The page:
Software defined networking (SDN) may have taken another step toward the mainstream today with a live SDN proof-of-concept demonstration conducted by DukeNet Communications.
Charlotte, NC-based DukeNet, jointly owned by Duke Energy and Alinda Capital Partners, provides carrier and enterprise fiber network solutions via 8,000 miles of fiber connecting metro areas in Virginia, North Carolina, South Carolina, Tennessee, Georgia, Alabama, and Florida. Using technology from Accedian Networks and SDN vendor Cyan, DukeNet aimed to demonstrate the feasibility of SDN orchestration across both the wide area network (WAN) and data centers, according to a DukeNet statement.
The PoC focused on the dynamic creation and provisioning of VMs and virtualized network resources. OpenStack APIs and OpenFlow allowed applications on an enterprise server to request cloud data center VMs and network resources. The requests were then serviced by Cyan’s Blue Planet SDN platform.
Cyan’s Blue Planet software-based SDN platform works with both the vendor’s own Z-Series network devices and those of third parties. This positions the company closer to the middle of the SDN spectrum than Cisco, whose Application Centric Infrastructure (ACI) looks poised to support Cisco’s continued proprietary hardware dominance, or overlay-focused vendors like Nicira, acquired by VMware in 2012, and PLUMgrid, whose CTO previously told ENP that ACI “skirted the concepts of openness, extensibility, and feature agility needed in this industry.” Elasticity and agility were key concepts highlighted by DukeNet’s PoC.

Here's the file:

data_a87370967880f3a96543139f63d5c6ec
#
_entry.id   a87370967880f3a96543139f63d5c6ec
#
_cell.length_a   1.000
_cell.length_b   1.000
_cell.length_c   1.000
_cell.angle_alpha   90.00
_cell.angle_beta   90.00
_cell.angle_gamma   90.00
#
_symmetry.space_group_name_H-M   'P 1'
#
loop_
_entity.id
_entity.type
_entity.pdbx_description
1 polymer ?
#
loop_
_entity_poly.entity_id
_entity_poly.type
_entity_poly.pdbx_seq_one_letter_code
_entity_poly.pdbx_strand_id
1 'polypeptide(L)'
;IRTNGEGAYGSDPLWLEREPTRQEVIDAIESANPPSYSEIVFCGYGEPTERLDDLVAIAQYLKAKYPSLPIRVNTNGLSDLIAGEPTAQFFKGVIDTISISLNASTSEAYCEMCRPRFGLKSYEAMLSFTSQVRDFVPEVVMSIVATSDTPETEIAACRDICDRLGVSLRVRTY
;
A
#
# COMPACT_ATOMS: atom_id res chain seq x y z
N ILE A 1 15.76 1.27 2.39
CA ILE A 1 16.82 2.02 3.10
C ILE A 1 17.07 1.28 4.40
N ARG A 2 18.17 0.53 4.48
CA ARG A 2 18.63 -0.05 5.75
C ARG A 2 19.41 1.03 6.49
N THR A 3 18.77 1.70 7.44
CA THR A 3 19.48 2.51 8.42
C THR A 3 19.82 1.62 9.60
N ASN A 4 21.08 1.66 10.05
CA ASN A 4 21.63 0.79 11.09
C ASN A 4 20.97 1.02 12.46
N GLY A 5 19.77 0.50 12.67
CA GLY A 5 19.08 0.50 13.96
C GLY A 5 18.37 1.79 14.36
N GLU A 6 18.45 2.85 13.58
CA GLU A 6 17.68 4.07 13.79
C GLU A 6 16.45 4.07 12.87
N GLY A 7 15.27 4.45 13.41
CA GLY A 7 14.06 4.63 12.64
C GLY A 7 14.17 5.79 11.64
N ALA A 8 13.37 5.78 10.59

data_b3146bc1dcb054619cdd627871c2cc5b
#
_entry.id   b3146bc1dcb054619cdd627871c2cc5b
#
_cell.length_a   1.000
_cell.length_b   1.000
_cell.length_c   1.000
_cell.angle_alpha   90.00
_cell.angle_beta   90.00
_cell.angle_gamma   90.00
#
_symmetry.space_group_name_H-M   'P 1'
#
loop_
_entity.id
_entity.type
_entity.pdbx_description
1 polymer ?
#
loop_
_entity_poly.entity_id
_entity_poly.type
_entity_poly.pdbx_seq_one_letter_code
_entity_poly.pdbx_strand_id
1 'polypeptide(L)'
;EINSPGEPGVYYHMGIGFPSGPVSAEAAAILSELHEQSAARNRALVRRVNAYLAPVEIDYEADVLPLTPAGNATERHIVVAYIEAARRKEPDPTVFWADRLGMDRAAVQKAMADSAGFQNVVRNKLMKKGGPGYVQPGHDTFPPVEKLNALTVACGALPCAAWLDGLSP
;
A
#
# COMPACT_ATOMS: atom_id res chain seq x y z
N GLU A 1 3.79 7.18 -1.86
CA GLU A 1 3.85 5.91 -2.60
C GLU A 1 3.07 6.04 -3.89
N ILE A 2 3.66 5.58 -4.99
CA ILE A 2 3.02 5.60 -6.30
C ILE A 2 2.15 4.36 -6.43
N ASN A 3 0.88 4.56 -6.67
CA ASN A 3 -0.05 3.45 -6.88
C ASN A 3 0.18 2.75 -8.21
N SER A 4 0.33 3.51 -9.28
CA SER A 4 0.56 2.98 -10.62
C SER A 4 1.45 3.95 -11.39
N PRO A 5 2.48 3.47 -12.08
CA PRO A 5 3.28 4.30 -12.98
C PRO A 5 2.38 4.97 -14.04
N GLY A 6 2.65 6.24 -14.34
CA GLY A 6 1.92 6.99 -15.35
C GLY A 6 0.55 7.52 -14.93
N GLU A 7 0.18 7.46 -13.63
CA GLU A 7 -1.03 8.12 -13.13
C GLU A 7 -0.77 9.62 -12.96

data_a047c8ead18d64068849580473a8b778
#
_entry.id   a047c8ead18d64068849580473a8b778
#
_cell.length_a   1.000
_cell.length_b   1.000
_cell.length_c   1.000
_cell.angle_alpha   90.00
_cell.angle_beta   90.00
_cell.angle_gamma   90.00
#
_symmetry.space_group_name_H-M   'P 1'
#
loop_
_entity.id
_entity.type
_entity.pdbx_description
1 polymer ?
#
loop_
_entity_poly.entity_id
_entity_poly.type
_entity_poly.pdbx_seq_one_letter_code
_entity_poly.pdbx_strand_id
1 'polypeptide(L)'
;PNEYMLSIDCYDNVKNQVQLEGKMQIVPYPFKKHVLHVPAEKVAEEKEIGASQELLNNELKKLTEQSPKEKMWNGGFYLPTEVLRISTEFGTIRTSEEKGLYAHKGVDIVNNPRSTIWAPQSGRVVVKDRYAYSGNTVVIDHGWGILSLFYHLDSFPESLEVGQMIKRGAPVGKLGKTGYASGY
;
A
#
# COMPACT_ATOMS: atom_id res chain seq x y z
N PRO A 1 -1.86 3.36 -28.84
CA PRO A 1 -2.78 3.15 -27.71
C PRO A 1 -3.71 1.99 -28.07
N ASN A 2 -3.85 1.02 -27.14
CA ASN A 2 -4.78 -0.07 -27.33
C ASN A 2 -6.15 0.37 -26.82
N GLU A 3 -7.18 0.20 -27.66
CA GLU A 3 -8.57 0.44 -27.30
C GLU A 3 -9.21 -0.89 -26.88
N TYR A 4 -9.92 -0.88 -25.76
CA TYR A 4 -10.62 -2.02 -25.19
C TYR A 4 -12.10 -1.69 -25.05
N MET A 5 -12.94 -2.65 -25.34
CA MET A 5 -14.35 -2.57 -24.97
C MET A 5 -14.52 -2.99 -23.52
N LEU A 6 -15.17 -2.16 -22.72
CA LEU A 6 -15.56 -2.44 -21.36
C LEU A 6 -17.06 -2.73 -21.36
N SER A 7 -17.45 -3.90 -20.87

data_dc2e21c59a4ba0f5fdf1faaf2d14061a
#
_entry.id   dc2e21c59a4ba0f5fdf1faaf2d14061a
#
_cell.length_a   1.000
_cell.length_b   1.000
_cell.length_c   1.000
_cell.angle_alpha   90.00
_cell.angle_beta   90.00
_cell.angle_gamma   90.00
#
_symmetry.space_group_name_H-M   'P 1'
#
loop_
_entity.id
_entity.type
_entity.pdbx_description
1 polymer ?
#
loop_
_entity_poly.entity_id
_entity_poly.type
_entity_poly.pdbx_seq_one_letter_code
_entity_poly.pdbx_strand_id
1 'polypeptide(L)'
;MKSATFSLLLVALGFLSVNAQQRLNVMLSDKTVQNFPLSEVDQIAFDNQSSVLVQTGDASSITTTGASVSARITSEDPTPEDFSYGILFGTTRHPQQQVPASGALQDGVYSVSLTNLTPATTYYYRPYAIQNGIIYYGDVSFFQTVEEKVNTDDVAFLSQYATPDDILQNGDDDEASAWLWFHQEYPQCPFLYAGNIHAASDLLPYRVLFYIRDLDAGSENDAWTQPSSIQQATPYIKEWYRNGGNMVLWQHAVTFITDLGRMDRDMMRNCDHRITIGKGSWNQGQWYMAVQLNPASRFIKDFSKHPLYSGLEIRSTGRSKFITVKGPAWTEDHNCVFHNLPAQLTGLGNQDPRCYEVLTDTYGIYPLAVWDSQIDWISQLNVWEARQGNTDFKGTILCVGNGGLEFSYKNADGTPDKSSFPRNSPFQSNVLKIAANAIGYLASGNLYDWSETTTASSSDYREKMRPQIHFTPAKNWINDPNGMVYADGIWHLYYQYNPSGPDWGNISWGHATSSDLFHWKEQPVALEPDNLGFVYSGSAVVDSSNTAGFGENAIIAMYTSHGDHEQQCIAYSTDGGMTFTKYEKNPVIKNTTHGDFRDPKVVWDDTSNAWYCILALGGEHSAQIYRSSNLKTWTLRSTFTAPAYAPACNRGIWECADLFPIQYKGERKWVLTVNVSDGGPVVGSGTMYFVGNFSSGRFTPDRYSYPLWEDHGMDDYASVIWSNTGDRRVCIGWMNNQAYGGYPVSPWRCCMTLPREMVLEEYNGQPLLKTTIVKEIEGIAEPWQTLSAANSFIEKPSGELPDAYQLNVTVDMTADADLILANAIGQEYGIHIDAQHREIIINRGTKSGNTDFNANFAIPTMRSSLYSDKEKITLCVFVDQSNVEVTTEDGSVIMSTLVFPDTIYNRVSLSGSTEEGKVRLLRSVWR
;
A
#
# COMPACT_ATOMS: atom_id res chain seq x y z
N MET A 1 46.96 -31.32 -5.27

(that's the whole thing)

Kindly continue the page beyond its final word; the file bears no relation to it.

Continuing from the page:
Much of our SDN coverage has focused on SDN within enterprise data centers, but the increasingly distributed nature of even enterprise infrastructures makes an examination of how SDN works across the WAN important, too. Brian Sutterfield, DukeNet’s director of technology, told ENP that one of the biggest successes of today’s PoC has been that “it shows how WAN automation and orchestration can be paired with virtualized resources in the data center for a new, unified service offering.”
“It’s the first step in creating new service types that move service providers up the value chain to provide elastic network services that match cloud services and elastic compute environments,” he added. Large, distributed enterprises should take note.
There is, of course, more work to be done, as Sutterfield admitted. While SDN has enjoyed a relatively steep hype cycle and rapid acceleration of development compared to other networking movements, “the ability for controllers to support multi-vendor networks and how SDN systems connect to the back office remain key long-term development requirements that haven’t been solved yet,” he said. Perhaps the open source OpenDaylight Project’s upcoming release, Hydrogen, will solve some of these issues, or perhaps the answers will come from other SDN developers as the technology continues to evolve.
Despite this hurdle, Sutterfield sounded enthusiastic about SDN’s potential. Service providers, he said, “are quickly testing and proving out the technology that will enable the network to act as elastically as the compute and cloud resources they need to do their business,” he said.
“Bandwidth on demand and elastic, customer-controlled networks are the services of the future, and this demonstration starts to show how it gets done,” Sutterfield said.
DukeNet Communications is set to be acquired by Time Warner Cable for $600 million in cash in the first quarter of 2014. Perhaps that will give SDN an even bigger boost in the carrier market.
Jude Chao is executive editor of Enterprise Networking Planet. Follow her on Twitter @judechao.
Header photo courtesy of Shutterstock.